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Ravens really couldn't have drawn up a better schedule themselves

John Harbaugh and the Ravens are aiming to grab a playoff berth for the first time since the 2014 season. Robert Deutsch/USA TODAY Sports

OWINGS MILLS, Md. -- If the Baltimore Ravens fail to make the playoffs for a third consecutive season, no one can blame it on the schedule.

The Ravens' 2017 slate of games is perhaps the most favorable one in team history. The NFL schedule-makers granted every one of Baltimore's wishes, from a home Monday Night Football game to a late-season bye to not finishing the season in Cincinnati.

The only complaint would be Weeks 3-5, when the Ravens face a stretch in which they travel to London, return to face their fiercest rival and then fly cross-country to play a formidable Oakland Raiders team. Still, it was Baltimore that requested not to have a bye immediately following its overseas game.

The Ravens really couldn't have drawn up a better schedule themselves, and here are more reasons why:

  • Baltimore has the easiest September schedule in the NFL, according to ESPN Stats & Information. The Ravens' first three opponents -- the Bengals, Browns and Jaguars -- were a combined 10-37-1 (.219) in 2016. This gives Baltimore an excellent chance for a fast start to 2017.

  • This is one of the most balanced schedules in the league. The Ravens don't play consecutive weeks at home or on the road until they get back-to-back games at M&T Bank Stadium against the Texans and Lions in late November and early December. It's a dramatic difference from 2015, when Baltimore was forced to play five of its first seven games on the road.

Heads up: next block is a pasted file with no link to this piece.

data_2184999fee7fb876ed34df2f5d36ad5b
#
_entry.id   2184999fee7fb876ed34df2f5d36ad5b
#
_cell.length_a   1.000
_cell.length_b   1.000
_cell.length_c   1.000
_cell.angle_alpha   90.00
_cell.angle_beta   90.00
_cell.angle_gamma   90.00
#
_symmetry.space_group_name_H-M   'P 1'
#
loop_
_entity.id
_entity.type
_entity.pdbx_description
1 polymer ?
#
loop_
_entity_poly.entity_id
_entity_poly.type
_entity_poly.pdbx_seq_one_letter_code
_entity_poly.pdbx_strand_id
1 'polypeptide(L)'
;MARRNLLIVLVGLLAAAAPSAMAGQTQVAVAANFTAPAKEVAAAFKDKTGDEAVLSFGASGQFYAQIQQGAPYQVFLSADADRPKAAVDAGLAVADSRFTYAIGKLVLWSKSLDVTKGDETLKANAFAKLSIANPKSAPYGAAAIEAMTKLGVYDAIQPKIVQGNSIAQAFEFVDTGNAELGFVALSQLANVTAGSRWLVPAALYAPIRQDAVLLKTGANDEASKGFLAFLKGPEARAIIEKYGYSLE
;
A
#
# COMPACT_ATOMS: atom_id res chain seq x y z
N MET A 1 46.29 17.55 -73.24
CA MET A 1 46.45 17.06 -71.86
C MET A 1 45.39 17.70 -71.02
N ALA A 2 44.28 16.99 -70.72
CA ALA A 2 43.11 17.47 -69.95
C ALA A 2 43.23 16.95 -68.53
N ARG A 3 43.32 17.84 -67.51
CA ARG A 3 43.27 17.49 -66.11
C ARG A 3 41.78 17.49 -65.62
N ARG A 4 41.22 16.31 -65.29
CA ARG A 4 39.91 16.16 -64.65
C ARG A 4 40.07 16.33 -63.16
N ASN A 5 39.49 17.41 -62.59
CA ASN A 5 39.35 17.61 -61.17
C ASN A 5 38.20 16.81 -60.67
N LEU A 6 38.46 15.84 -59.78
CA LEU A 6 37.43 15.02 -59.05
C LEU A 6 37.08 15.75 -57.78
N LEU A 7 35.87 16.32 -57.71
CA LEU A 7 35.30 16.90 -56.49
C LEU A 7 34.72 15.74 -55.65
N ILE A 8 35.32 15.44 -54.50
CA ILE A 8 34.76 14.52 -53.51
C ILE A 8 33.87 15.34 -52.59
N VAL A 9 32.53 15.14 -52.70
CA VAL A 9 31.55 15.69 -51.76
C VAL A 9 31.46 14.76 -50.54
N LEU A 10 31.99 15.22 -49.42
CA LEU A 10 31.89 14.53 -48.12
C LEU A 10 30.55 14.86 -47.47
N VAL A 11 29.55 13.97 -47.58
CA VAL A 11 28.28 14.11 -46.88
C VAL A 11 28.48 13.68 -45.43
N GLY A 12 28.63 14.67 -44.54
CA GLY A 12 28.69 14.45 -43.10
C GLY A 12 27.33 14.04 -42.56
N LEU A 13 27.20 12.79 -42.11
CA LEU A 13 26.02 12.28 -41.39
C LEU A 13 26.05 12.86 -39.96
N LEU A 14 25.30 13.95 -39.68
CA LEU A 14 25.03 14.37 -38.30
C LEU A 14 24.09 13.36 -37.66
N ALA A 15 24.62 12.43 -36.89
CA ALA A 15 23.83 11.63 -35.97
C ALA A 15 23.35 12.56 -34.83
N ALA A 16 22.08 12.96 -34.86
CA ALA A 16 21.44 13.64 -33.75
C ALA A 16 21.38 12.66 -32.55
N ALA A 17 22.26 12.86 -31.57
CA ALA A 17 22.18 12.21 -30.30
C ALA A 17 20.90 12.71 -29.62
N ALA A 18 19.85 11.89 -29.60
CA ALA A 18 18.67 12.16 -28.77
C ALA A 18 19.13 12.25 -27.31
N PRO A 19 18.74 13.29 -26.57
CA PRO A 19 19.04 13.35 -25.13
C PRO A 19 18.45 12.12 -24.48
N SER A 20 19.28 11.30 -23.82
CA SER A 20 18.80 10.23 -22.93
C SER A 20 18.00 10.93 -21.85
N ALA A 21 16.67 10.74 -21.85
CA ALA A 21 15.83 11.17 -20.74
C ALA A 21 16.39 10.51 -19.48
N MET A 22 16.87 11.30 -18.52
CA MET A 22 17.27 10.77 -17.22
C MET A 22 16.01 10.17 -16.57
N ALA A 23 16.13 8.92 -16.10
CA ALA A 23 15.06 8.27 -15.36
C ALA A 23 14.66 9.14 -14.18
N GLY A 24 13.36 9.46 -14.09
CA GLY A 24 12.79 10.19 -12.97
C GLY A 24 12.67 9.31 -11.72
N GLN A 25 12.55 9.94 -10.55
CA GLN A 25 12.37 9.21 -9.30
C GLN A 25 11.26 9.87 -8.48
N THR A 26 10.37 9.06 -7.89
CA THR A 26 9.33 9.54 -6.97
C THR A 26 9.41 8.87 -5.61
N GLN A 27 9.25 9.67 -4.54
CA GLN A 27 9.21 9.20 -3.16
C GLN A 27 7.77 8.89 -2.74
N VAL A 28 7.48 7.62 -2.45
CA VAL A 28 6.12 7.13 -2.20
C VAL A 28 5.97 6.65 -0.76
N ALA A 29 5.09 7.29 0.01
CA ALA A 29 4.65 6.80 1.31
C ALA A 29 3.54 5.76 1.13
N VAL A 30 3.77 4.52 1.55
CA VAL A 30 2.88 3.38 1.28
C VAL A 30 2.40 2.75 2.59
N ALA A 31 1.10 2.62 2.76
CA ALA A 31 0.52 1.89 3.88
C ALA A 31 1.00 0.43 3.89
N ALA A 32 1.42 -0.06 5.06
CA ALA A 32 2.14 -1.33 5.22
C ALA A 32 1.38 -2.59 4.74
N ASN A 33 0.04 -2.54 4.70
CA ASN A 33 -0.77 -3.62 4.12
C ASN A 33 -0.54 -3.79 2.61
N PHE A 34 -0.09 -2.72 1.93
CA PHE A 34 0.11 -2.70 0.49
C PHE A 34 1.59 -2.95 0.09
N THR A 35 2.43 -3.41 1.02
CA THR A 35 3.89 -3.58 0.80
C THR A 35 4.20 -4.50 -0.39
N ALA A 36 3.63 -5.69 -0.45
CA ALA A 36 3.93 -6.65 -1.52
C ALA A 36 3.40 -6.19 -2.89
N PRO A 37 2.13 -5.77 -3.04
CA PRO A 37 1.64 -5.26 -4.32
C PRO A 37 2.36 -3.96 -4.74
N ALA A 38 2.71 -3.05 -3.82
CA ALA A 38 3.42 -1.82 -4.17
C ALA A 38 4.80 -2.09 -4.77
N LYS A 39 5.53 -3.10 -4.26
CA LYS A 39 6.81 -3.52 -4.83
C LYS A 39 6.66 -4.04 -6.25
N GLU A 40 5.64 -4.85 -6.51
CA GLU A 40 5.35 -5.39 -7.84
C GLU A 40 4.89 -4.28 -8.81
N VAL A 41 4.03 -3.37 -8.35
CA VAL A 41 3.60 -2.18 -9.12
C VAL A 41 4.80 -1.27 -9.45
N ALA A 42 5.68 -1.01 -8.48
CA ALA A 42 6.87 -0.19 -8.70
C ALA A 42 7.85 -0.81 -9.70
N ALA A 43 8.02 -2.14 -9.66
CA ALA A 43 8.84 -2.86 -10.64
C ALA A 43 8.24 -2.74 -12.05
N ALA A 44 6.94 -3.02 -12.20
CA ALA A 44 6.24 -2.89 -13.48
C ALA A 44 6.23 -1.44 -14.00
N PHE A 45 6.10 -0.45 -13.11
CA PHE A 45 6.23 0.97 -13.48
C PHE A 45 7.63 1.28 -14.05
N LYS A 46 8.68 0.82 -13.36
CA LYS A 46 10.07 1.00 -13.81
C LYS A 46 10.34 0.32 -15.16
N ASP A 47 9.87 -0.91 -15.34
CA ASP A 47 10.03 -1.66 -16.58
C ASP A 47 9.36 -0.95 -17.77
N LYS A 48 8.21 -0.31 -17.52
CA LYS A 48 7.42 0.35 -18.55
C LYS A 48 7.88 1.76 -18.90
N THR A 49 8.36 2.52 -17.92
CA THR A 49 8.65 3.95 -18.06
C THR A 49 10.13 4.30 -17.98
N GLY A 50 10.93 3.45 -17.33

• The Ravens get their first home Monday Night Football game in five years and just their second in the past decade. Baltimore was too often placed at a scheduling disadvantage when it had to fly back from Arizona, Detroit and New Orleans in the early hours of Tuesday morning on what was already a shortened week.

  • Baltimore gets another edge in playing host to another Thursday night game. The Ravens are 5-0 on Thursdays at M&T Bank Stadium. The Miami Dolphins, a playoff team last season, have to fly up on a short week after playing a division game against the New York Jets. Since 2011, the Dolphins have the NFL's worst road record on Thursday night (0-4).

  • The Ravens have had their struggles on the road the past two seasons (4-12), but they have caught a few breaks with the scheduling. Baltimore faces the Jacksonville Jaguars at a neutral site in London. The Ravens travel to the Tennessee Titans after playing a Thursday night game, giving them three extra days of rest. And Baltimore gets it bye week before playing at the Green Bay Packers.

  • Baltimore comes out plus-two in terms of getting more rest before its upcoming opponent. In addition to playing the Titans after a Thursday night game the previous week and the Packers after the bye, the Ravens face the Bears and Steelers (the second meeting) after those teams play on Monday night. So, Baltimore gets Chicago and Pittsburgh on a short week. The only two instances where the Ravens are at a disadvantage are their games at Tennessee, which will be coming off it bye, and home against the Indianapolis Colts, who get three extra days off following a Thursday night game.

  • The Ravens finish out the regular season with back-to-back home games for the first time in their 22-year existence. This is a reversal from last season, when Baltimore played three of its final four games on the road. The Ravens had closed out five of the previous six seasons in Cincinnati. Now Baltimore gets the Bengals at home in Week 17. The Ravens are 10-0 in finales at M&T Bank Stadium.

When looking at the schedule, the Ravens have an opportunity start fast and finish strong. Baltimore gets its long-awaited first trip to London, but the Ravens were granted a Week 10 bye that will allow the players to catch their breath before the stretch run.

The Ravens had a right to grumble about the schedule in previous seasons. Not this one.